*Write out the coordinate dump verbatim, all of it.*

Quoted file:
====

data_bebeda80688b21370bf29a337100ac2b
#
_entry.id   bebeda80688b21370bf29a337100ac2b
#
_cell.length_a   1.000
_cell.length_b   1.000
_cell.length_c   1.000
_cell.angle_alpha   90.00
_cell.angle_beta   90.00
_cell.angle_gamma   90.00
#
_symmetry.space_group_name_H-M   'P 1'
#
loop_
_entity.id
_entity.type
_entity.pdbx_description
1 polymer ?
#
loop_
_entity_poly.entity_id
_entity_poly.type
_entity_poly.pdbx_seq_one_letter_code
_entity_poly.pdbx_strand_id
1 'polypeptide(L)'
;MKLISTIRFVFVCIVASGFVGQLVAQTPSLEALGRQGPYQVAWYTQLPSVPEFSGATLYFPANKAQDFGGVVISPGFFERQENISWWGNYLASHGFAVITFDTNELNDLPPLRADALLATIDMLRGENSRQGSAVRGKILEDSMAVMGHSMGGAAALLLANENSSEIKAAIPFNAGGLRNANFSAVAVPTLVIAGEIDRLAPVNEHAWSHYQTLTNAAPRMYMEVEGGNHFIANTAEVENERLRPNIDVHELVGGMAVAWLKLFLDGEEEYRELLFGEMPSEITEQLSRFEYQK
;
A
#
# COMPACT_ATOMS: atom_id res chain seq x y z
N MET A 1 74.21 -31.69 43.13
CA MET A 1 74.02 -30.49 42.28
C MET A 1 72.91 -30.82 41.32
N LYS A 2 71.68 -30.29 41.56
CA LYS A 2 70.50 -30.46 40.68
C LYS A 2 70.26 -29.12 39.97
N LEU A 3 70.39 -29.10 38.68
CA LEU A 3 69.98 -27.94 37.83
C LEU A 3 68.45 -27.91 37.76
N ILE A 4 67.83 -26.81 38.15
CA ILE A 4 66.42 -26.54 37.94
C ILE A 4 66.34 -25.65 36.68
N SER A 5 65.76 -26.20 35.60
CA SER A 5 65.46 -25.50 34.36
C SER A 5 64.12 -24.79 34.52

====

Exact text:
data_bebeda80688b21370bf29a337100ac2b
#
_entry.id   bebeda80688b21370bf29a337100ac2b
#
_cell.length_a   1.000
_cell.length_b   1.000
_cell.length_c   1.000
_cell.angle_alpha   90.00
_cell.angle_beta   90.00
_cell.angle_gamma   90.00
#
_symmetry.space_group_name_H-M   'P 1'
#
loop_
_entity.id
_entity.type
_entity.pdbx_description
1 polymer ?
#
loop_
_entity_poly.entity_id
_entity_poly.type
_entity_poly.pdbx_seq_one_letter_code
_entity_poly.pdbx_strand_id
1 'polypeptide(L)'
;MKLISTIRFVFVCIVASGFVGQLVAQTPSLEALGRQGPYQVAWYTQLPSVPEFSGATLYFPANKAQDFGGVVISPGFFERQENISWWGNYLASHGFAVITFDTNELNDLPPLRADALLATIDMLRGENSRQGSAVRGKILEDSMAVMGHSMGGAAALLLANENSSEIKAAIPFNAGGLRNANFSAVAVPTLVIAGEIDRLAPVNEHAWSHYQTLTNAAPRMYMEVEGGNHFIANTAEVENERLRPNIDVHELVGGMAVAWLKLFLDGEEEYRELLFGEMPSEITEQLSRFEYQK
;
A
#
# COMPACT_ATOMS: atom_id res chain seq x y z
N MET A 1 74.21 -31.69 43.13
CA MET A 1 74.02 -30.49 42.28
C MET A 1 72.91 -30.82 41.32
N LYS A 2 71.68 -30.29 41.56
CA LYS A 2 70.50 -30.46 40.68
C LYS A 2 70.26 -29.12 39.97
N LEU A 3 70.39 -29.10 38.68
CA LEU A 3 69.98 -27.94 37.83
C LEU A 3 68.45 -27.91 37.76
N ILE A 4 67.83 -26.81 38.15
CA ILE A 4 66.42 -26.54 37.94
C ILE A 4 66.34 -25.65 36.68
N SER A 5 65.76 -26.20 35.60
CA SER A 5 65.46 -25.50 34.36
C SER A 5 64.12 -24.79 34.52